Ten days and one year ago I had left my friends after exiting the Staten Island Ferry to go wandering through Soho in NYC. The last photo I took was of a policeman on a horse, the click, click, click of the hooves on the cobbles made an unusual sound for New York. I went around the corner and bought some clever earrings from a little design studio and then dropped into a store to buy a pair of purple jeans. As I was purchasing the pants, Darren called, graveness in his voice, and said I needed to be alone. I shouted back - is this about the boys? No. Is it Erica? No. I'll call you right back. Shakily I completed the transaction, went outside, sat on the dirty sidewalk and rang him back. As he told me what had happened... Your mom and dad were working at the new house and a terrible accident occurred while your dad was driving the tractor and your mom was killed... it was as if a time warp happened and I could picture the story unfolding as it took place. He asked me if I could get home. I said yes. He asked if I could give him my sister's number. I couldn't think. He said the number slowly and asked if that was correct. I said yes. At that point, I had stood up. Something intuitive and incredibly strong had taken over my mind and body. I had to get home. He had to be so very frightened for everyone, but he was incredibly calm and gentle as he told my mother's daughters about her death. He was in Salt Lake, Chase was in Nevada, Land was in Logan, I was in New York. I took off running and crying and groaning. Not knowing what direction I was going -- I just knew I had to get home. I ran down into the subway, but then thought a taxi may be better and ran back up to the street. A newstand man came and grabbed me by the shoulders shouting in my face in a thick accent, "What's wrong with you why you crying?" I yelled back there's been an accident, I need to get home my mom is dead. He was panicked and pointed to an intersection where I would have better luck getting a taxi. I ran, again disoriented... uptown, downtown, midtown. I was running in the street yelling for a taxi to stop. Begging, please, please stop. A young women - so kind - tried to help me find a open car. Rush hour. No Luck. She suggested I go back to the subway. I had to ask to be buzzed through the gate, twice. I couldn't figure out which platform to stand on. The trains, the people, it was all a blur; all I could hear was the grief in my heart. I think it was creaking, maybe close to breaking. This was the beginning of my identity as a motherless daughter. Eventually I ended up on the plane. Amidst a rowdy baseball team. A loud young man asked where I was headed. I said to the hospital, there has been an accident. He offered, "I hope it turns out all right". It doesn't look so good. I put on headphones and turned the volume up loud attempting to drown out the questions in my head. I remember Survivor being on the TV... it was Thursday night. I fell into a surreal daze. I can't recall anything else about the airplane. I drove myself to the hospital. Chase did too, he had a similar experience catching a plane to get home from work in Nevada, he had spent so much time with his grandma and grandpa recently helping them with the house. A gift. Grandma loved he and Land unconditionally. What amazing young men I have around me. Land had been sitting in a chair next to my heavily sedated father since early in the evening. Not saying anything but "being there" when my broken bewildered father woke agitated and so so sad. Land was immovable. He stayed there all night, unwilling to leave his grandfather's side. I am in awe. Most times I am not the grown up in this family. I fitfully rested on the hospital floor. Shock.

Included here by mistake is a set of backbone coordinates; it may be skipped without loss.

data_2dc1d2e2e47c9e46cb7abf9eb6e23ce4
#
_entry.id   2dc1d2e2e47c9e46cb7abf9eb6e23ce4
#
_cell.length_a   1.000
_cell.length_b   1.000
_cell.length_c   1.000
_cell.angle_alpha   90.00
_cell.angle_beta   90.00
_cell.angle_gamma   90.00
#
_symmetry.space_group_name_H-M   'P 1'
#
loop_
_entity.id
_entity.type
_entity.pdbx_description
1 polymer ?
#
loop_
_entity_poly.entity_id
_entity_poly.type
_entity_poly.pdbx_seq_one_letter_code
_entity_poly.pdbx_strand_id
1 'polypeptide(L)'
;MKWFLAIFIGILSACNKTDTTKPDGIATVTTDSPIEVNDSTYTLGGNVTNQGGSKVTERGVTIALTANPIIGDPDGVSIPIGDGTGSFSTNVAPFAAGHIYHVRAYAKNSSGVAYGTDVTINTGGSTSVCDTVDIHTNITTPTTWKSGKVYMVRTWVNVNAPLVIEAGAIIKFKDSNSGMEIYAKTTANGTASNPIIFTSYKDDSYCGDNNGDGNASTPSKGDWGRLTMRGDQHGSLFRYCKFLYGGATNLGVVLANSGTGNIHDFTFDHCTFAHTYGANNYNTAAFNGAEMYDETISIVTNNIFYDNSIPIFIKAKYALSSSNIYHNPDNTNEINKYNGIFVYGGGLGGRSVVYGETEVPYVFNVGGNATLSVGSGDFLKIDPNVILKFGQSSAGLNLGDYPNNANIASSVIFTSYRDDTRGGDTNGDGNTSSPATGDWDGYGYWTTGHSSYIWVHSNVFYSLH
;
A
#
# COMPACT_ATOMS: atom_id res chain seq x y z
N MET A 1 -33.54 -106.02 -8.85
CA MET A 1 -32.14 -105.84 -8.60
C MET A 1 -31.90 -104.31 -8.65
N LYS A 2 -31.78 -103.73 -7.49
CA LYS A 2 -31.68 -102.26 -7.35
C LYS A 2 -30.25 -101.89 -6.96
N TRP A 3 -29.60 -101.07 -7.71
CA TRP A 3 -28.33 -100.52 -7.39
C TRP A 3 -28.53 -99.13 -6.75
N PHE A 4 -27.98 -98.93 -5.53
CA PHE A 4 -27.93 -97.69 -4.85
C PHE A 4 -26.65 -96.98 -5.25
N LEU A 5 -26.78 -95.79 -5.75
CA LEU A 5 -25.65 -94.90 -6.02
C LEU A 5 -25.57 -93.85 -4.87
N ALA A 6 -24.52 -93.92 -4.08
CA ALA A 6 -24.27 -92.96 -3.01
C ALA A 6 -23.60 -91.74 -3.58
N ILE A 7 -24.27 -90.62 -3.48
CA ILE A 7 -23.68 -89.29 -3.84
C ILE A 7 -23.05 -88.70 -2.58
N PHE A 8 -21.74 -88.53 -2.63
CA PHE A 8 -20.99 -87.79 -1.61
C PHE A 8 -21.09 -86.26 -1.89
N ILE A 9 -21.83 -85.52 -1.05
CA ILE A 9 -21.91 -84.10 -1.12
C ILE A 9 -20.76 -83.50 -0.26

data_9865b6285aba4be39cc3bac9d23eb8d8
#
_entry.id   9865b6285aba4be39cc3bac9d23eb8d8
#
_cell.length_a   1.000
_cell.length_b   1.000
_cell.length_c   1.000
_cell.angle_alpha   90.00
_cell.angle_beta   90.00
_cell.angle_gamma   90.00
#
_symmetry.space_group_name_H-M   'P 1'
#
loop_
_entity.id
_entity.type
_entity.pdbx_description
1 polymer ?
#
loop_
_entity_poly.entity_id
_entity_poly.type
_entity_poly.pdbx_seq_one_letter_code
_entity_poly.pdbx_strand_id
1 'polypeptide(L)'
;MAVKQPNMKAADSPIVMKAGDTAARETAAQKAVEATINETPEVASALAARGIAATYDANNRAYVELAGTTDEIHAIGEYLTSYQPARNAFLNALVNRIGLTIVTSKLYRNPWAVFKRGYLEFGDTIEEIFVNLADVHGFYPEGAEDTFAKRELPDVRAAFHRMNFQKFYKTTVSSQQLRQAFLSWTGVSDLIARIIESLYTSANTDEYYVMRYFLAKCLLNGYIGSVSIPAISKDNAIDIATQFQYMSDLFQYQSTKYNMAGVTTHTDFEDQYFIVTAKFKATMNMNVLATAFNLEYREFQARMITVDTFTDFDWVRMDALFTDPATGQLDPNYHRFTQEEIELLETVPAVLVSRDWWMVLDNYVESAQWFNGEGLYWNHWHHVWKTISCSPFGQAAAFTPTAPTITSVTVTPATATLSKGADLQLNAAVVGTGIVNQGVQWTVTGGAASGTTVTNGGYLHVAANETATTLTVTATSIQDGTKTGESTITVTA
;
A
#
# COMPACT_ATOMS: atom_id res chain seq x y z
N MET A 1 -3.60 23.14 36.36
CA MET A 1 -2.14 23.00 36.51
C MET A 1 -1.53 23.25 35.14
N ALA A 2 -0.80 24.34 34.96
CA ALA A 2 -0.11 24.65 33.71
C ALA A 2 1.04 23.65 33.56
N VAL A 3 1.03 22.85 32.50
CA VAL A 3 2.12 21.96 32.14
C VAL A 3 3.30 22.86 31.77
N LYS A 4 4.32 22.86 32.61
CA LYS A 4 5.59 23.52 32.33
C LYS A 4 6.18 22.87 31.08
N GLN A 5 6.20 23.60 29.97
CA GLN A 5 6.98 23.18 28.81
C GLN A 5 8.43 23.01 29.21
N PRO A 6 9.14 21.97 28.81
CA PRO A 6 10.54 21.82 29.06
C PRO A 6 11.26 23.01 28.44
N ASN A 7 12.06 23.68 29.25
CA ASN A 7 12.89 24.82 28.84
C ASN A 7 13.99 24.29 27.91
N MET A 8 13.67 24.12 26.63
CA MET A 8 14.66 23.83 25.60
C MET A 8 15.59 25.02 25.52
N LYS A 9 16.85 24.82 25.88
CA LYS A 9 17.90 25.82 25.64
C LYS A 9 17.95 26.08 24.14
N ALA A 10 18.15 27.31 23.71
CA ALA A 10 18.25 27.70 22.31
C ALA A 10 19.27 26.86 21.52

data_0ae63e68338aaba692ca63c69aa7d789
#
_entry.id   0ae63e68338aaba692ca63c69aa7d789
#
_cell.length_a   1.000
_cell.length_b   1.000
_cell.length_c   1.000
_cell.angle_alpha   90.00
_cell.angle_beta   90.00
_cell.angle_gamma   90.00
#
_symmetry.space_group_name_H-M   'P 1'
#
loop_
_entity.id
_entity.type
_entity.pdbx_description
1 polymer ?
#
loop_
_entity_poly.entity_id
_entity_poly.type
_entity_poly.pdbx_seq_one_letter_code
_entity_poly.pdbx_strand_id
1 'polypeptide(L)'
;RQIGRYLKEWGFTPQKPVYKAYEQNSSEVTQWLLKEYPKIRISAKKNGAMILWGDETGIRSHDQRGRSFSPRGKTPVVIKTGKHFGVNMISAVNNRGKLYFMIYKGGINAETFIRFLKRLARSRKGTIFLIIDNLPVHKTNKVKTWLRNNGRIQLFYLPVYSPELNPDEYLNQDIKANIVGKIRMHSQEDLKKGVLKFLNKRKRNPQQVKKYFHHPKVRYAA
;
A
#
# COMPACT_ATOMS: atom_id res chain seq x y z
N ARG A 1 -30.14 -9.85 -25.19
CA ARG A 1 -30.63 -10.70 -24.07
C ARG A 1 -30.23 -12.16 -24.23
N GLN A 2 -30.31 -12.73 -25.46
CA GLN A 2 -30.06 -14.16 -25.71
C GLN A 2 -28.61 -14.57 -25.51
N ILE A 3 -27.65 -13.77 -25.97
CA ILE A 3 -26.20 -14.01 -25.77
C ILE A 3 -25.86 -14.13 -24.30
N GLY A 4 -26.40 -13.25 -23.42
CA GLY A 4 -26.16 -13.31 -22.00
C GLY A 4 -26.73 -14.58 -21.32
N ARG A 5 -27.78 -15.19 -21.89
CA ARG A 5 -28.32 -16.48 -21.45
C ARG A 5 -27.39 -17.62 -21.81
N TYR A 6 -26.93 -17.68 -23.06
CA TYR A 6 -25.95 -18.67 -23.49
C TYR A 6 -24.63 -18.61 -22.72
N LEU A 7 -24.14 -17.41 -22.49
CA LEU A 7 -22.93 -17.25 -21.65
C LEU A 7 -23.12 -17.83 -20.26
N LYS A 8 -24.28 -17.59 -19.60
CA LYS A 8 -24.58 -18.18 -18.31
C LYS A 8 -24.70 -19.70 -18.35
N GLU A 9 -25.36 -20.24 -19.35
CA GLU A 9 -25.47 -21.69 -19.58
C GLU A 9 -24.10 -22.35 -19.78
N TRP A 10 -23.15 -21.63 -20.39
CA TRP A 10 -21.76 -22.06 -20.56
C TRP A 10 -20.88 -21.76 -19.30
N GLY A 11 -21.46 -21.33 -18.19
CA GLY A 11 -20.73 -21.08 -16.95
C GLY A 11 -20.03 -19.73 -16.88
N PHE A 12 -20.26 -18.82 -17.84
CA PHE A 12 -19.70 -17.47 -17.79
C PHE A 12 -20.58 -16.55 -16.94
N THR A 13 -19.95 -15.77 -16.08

Still shock 12 months later. We went to the cemetery that morning. Swirling brain again on seeing her name on the headstone. Time is relative. Is that cliche? I don't think so. I cried so incredibly hard. I looked at the pictures and can hardly recognize myself. Darren sat cross-legged in front of the grave, talking to her - she loved him - and he misses her deeply. I hugged my dad and we sobbed together. I thought, this is something he will never get over. How can you? You just find another way to BE in this world. It was a beautiful day...